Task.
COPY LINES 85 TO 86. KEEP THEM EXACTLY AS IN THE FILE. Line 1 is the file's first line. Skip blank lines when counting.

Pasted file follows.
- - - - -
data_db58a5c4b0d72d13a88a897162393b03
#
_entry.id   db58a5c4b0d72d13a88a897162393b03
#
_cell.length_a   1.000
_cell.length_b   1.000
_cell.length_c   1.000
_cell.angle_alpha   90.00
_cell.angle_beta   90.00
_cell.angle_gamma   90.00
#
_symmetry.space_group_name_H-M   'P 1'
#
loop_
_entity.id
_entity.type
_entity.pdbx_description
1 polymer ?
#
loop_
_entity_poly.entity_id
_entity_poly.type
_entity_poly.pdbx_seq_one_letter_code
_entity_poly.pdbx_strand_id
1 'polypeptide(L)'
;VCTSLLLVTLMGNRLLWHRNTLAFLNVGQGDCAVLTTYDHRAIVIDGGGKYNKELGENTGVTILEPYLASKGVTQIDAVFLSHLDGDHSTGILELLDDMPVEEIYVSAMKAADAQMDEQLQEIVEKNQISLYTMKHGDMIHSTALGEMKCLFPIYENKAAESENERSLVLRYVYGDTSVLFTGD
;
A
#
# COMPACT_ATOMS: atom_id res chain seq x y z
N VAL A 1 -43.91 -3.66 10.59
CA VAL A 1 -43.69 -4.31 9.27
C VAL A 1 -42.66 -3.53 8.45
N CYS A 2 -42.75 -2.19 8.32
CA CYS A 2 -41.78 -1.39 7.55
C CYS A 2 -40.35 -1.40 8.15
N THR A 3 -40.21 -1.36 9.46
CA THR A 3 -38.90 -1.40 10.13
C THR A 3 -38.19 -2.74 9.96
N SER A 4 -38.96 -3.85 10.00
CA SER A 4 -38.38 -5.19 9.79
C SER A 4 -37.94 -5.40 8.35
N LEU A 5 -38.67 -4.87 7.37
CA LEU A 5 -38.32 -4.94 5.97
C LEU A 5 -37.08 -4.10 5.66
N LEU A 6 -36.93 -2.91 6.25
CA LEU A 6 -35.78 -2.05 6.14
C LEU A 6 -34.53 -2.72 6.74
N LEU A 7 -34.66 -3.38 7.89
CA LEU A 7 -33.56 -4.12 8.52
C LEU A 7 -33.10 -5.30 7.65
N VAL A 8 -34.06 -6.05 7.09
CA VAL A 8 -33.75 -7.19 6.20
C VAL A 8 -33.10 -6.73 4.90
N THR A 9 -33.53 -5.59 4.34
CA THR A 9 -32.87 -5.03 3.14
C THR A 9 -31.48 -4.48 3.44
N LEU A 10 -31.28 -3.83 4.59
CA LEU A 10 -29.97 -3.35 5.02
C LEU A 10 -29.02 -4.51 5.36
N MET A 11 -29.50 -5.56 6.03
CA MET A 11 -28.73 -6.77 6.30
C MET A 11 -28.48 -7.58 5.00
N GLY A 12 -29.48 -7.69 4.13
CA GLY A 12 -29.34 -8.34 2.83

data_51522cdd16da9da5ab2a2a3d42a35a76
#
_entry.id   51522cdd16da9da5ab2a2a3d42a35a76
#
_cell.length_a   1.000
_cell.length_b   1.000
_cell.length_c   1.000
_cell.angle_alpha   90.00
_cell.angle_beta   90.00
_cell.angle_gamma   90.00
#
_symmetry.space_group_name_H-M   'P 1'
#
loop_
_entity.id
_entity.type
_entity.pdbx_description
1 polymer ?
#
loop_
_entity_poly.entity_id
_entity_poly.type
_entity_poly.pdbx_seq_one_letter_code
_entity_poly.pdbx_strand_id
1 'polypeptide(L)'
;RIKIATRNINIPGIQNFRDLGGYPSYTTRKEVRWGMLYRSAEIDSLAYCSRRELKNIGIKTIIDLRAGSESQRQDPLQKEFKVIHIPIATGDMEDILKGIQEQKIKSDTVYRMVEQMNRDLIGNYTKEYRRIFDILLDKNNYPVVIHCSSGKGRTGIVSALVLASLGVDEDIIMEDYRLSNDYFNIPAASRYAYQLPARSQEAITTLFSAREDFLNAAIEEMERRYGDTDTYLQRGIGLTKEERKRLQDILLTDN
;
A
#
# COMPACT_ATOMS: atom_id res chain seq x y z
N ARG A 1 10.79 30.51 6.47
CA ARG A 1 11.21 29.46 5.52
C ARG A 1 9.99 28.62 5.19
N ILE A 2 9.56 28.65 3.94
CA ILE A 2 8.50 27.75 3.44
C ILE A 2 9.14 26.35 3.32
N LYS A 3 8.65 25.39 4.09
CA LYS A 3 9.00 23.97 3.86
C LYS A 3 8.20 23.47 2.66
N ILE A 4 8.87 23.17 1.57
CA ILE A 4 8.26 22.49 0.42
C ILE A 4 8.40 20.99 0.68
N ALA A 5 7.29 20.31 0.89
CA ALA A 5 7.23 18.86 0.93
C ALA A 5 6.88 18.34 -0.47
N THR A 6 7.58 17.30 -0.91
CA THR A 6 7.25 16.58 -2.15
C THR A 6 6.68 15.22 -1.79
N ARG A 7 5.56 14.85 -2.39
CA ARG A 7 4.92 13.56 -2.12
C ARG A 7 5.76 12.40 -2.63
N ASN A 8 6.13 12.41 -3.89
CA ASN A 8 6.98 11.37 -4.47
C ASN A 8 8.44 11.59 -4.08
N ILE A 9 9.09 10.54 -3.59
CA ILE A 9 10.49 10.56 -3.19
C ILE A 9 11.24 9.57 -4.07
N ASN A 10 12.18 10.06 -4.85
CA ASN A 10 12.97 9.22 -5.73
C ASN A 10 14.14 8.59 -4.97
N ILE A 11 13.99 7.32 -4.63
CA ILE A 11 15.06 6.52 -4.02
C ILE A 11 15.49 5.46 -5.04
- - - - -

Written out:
loop_
_entity_poly.entity_id